2020 tax moves

Edward A. Zurndorfer –

Most individuals cannot wait for 2020 to end. Between the COIVD-19 pandemic and a raucous election, both young and old would like to forget 2020 ever happened. But with a little less than a month to go, individuals still have time to make some tax moves in order to save on their 2020 federal taxes. This column discusses these tax moves.

  • Charitable-giving deduction. A part of the Coronavirus Aid Relief and Economic Security (CARES) Act allows a $300 deduction for charitable donors who elect the standard deduction rather than itemizing on their 2020 tax return. This deduction is available only if an individual takes the standard deduction instead of itemizing. The $300 maximum contribution limit is per tax return, not per person. A married couple filing jointly, therefore, is allowed one $300 deduction. The contribution must be in the form of cash or check with no contributions in the form of goods or securities.
  • Suspension of charitable deduction limits. This temporary suspension of charitable deduction limits, another provision from the CARES Act, affects charitable donors who itemize on their federal income tax returns (file Schedule A). This suspension will permit charitable donors to contribute a larger share of their income for 2020 than in previous years. The IRS website explains that for the year 2019, the amount of charitable contributions individuals could include on Schedule A as charitable contributions was limited to 60 percent of an individual’s adjusted gross income (AGI), although the 60 percent could be further limited to 50, 30, or 20 percent, depending on the type of property an individual contributed and the type of organization the individual contributed to. For 2020, the AGI limit has been eliminated completely for cash/check donations. But only individuals who itemize can take advantage of this provision. The usual rules regarding having receipts for all donations still applies.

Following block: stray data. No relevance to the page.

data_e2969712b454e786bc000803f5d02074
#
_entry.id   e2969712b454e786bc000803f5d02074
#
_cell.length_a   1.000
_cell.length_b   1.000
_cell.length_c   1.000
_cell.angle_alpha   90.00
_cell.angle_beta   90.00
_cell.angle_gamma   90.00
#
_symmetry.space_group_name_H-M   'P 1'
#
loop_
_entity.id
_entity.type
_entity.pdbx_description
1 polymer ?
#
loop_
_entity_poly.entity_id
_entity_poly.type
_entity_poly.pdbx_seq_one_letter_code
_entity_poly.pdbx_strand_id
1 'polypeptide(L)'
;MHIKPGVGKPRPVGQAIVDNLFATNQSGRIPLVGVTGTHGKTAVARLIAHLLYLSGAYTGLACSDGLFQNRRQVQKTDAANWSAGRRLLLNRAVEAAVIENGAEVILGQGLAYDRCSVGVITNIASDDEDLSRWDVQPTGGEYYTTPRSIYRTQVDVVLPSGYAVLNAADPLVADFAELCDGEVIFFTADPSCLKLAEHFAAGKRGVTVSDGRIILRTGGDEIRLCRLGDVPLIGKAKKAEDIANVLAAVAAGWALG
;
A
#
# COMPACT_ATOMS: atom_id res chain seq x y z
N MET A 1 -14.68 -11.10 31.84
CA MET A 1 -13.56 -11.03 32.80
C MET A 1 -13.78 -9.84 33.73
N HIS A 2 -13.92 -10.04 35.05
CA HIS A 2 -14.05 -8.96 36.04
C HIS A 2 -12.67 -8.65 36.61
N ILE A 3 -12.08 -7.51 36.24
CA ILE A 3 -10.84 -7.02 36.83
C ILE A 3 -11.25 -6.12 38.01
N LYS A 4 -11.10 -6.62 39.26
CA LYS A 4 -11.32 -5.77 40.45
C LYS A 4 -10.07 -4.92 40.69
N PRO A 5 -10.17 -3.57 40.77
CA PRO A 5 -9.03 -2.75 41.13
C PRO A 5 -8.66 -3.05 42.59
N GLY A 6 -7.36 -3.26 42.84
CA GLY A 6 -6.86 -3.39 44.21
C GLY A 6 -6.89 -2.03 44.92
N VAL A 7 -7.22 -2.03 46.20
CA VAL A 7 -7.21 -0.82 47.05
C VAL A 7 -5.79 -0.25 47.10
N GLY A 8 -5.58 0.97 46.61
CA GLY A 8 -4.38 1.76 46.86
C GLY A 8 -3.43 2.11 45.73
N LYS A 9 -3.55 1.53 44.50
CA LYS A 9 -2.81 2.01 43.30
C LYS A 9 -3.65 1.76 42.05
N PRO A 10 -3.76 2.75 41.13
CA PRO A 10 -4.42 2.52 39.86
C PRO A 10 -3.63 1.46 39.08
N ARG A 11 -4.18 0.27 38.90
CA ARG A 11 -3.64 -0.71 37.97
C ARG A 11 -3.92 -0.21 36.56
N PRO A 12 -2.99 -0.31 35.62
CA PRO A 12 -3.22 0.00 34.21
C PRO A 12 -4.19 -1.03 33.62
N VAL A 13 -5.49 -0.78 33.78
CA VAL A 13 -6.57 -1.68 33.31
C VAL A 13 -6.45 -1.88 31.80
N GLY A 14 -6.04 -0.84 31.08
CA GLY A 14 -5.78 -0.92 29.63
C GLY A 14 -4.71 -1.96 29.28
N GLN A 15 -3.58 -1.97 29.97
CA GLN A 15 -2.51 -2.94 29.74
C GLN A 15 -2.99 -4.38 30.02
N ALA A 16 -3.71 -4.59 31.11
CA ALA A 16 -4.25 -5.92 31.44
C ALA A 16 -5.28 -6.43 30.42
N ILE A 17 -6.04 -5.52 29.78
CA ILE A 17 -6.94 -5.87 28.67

• Still time for making Thrift Savings Plan (TSP) contributions. For those employees who believe that they may owe on their 2020 federal and/or state income tax returns when they file their returns next spring, it is not too late to make contributions to the traditional TSP for 2020. Most federal agencies have at least one pay date left in 2020. Contributions to the traditional TSP are deducted from an employee’s gross salary (before federal and state income taxes are withheld) thereby reducing the employee’s taxable salary. For 2020, employees can contribute a maximum of $19,500 to the TSP. Those employees over age 49 as of 12/31/2020 can contribute an additional $6,500 in “catch-up” contributions, for a total of $26,000 for the year 2020.
  • Still time to make 2020 Health Savings Accounts (HSAs) contributions.  Those employees enrolled in High Deductible Health Plans (HDHPs) associated with HSAs still have time (until April 15, 2021) to make their 2020 contributions to their HSAs. The 2020 HSA contribution limits are $3,550 for HSA owners with self only HDHP coverage and $7,100 for HSA owners with family HDHP coverage. HSA owners over age 55 can contribute an extra $1,000. HSA contributions are an “adjustment to income” deduction with no income limitations. For example, an HSA owner in a 22 percent federal marginal tax bracket who makes $1,000 HSA contribution will save $220 in federal income taxes this year.